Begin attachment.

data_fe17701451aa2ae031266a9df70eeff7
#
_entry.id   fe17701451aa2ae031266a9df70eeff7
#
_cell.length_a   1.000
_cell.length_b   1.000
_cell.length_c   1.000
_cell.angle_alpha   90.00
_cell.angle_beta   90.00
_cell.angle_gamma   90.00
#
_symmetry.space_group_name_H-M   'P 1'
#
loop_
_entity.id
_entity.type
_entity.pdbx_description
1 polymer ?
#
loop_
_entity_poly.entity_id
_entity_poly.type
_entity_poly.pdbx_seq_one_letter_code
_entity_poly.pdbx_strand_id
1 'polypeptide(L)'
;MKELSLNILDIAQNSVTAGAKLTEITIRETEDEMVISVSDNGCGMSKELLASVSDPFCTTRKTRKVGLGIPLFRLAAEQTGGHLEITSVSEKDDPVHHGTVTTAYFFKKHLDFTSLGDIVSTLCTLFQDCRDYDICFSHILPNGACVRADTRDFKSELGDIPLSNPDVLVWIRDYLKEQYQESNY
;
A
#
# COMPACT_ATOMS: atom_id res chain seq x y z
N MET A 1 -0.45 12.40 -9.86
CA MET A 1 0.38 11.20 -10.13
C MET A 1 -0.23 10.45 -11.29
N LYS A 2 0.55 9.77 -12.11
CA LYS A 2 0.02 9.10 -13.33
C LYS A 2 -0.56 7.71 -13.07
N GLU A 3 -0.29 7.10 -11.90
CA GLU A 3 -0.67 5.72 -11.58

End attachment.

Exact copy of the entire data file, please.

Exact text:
data_fe17701451aa2ae031266a9df70eeff7
#
_entry.id   fe17701451aa2ae031266a9df70eeff7
#
_cell.length_a   1.000
_cell.length_b   1.000
_cell.length_c   1.000
_cell.angle_alpha   90.00
_cell.angle_beta   90.00
_cell.angle_gamma   90.00
#
_symmetry.space_group_name_H-M   'P 1'
#
loop_
_entity.id
_entity.type
_entity.pdbx_description
1 polymer ?
#
loop_
_entity_poly.entity_id
_entity_poly.type
_entity_poly.pdbx_seq_one_letter_code
_entity_poly.pdbx_strand_id
1 'polypeptide(L)'
;MKELSLNILDIAQNSVTAGAKLTEITIRETEDEMVISVSDNGCGMSKELLASVSDPFCTTRKTRKVGLGIPLFRLAAEQTGGHLEITSVSEKDDPVHHGTVTTAYFFKKHLDFTSLGDIVSTLCTLFQDCRDYDICFSHILPNGACVRADTRDFKSELGDIPLSNPDVLVWIRDYLKEQYQESNY
;
A
#
# COMPACT_ATOMS: atom_id res chain seq x y z
N MET A 1 -0.45 12.40 -9.86
CA MET A 1 0.38 11.20 -10.13
C MET A 1 -0.23 10.45 -11.29
N LYS A 2 0.55 9.77 -12.11
CA LYS A 2 0.02 9.10 -13.33
C LYS A 2 -0.56 7.71 -13.07
N GLU A 3 -0.29 7.10 -11.90
CA GLU A 3 -0.67 5.72 -11.58